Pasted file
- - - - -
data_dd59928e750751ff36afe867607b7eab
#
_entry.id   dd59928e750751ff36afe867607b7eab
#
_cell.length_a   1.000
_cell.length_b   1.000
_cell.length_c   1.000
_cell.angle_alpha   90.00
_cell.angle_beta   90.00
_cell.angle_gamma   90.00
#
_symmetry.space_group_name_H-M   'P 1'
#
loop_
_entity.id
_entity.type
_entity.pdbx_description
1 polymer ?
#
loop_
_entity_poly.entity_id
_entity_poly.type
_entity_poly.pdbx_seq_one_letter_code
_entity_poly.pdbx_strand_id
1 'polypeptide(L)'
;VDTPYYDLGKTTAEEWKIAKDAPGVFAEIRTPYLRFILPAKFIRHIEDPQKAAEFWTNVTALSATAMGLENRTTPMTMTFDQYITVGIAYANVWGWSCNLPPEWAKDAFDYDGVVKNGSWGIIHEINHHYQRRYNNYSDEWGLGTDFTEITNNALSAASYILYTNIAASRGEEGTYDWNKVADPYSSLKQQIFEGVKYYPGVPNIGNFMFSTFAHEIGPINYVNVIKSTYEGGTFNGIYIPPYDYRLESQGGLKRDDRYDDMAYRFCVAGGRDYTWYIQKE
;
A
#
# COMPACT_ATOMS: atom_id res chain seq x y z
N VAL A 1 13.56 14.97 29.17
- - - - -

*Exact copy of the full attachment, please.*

data_dd59928e750751ff36afe867607b7eab
#
_entry.id   dd59928e750751ff36afe867607b7eab
#
_cell.length_a   1.000
_cell.length_b   1.000
_cell.length_c   1.000
_cell.angle_alpha   90.00
_cell.angle_beta   90.00
_cell.angle_gamma   90.00
#
_symmetry.space_group_name_H-M   'P 1'
#
loop_
_entity.id
_entity.type
_entity.pdbx_description
1 polymer ?
#
loop_
_entity_poly.entity_id
_entity_poly.type
_entity_poly.pdbx_seq_one_letter_code
_entity_poly.pdbx_strand_id
1 'polypeptide(L)'
;VDTPYYDLGKTTAEEWKIAKDAPGVFAEIRTPYLRFILPAKFIRHIEDPQKAAEFWTNVTALSATAMGLENRTTPMTMTFDQYITVGIAYANVWGWSCNLPPEWAKDAFDYDGVVKNGSWGIIHEINHHYQRRYNNYSDEWGLGTDFTEITNNALSAASYILYTNIAASRGEEGTYDWNKVADPYSSLKQQIFEGVKYYPGVPNIGNFMFSTFAHEIGPINYVNVIKSTYEGGTFNGIYIPPYDYRLESQGGLKRDDRYDDMAYRFCVAGGRDYTWYIQKE
;
A
#
# COMPACT_ATOMS: atom_id res chain seq x y z
N VAL A 1 13.56 14.97 29.17